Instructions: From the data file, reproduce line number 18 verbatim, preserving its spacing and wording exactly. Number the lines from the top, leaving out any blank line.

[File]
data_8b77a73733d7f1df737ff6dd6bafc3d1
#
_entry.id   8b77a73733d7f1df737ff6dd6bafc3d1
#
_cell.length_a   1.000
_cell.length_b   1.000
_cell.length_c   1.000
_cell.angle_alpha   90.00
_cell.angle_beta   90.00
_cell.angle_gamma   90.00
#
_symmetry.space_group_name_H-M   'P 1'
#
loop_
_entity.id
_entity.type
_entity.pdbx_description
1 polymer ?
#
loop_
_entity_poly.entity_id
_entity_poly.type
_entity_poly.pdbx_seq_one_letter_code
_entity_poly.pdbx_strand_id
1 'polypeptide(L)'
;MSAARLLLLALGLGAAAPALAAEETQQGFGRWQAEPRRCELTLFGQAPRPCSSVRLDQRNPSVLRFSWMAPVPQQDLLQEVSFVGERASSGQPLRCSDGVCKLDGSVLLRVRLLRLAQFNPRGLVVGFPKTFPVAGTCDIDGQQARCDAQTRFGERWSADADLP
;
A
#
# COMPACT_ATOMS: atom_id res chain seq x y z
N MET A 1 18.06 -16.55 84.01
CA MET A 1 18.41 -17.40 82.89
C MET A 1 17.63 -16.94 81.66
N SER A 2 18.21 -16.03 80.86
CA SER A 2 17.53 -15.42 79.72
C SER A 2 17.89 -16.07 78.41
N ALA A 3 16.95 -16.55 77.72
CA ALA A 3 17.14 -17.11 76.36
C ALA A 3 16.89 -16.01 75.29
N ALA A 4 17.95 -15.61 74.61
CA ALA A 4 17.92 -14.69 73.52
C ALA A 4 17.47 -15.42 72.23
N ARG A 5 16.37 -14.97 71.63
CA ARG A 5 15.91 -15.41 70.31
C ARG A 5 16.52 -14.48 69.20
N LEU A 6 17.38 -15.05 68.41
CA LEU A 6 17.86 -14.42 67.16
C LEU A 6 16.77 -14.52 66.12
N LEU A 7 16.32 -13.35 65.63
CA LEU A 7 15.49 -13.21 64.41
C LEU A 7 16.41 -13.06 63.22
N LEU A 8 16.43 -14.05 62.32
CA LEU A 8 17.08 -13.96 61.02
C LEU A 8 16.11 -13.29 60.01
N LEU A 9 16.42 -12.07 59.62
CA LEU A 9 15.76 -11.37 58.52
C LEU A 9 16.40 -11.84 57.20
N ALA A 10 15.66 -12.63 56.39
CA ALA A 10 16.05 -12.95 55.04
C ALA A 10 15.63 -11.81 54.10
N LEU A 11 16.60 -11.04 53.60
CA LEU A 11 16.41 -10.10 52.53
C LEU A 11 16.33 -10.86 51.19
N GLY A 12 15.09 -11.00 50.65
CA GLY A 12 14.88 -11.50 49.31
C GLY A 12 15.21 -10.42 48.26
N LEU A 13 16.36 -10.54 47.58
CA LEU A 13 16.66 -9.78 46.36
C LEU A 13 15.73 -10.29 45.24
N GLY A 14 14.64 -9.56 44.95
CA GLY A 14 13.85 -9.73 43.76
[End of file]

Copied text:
1 polymer ?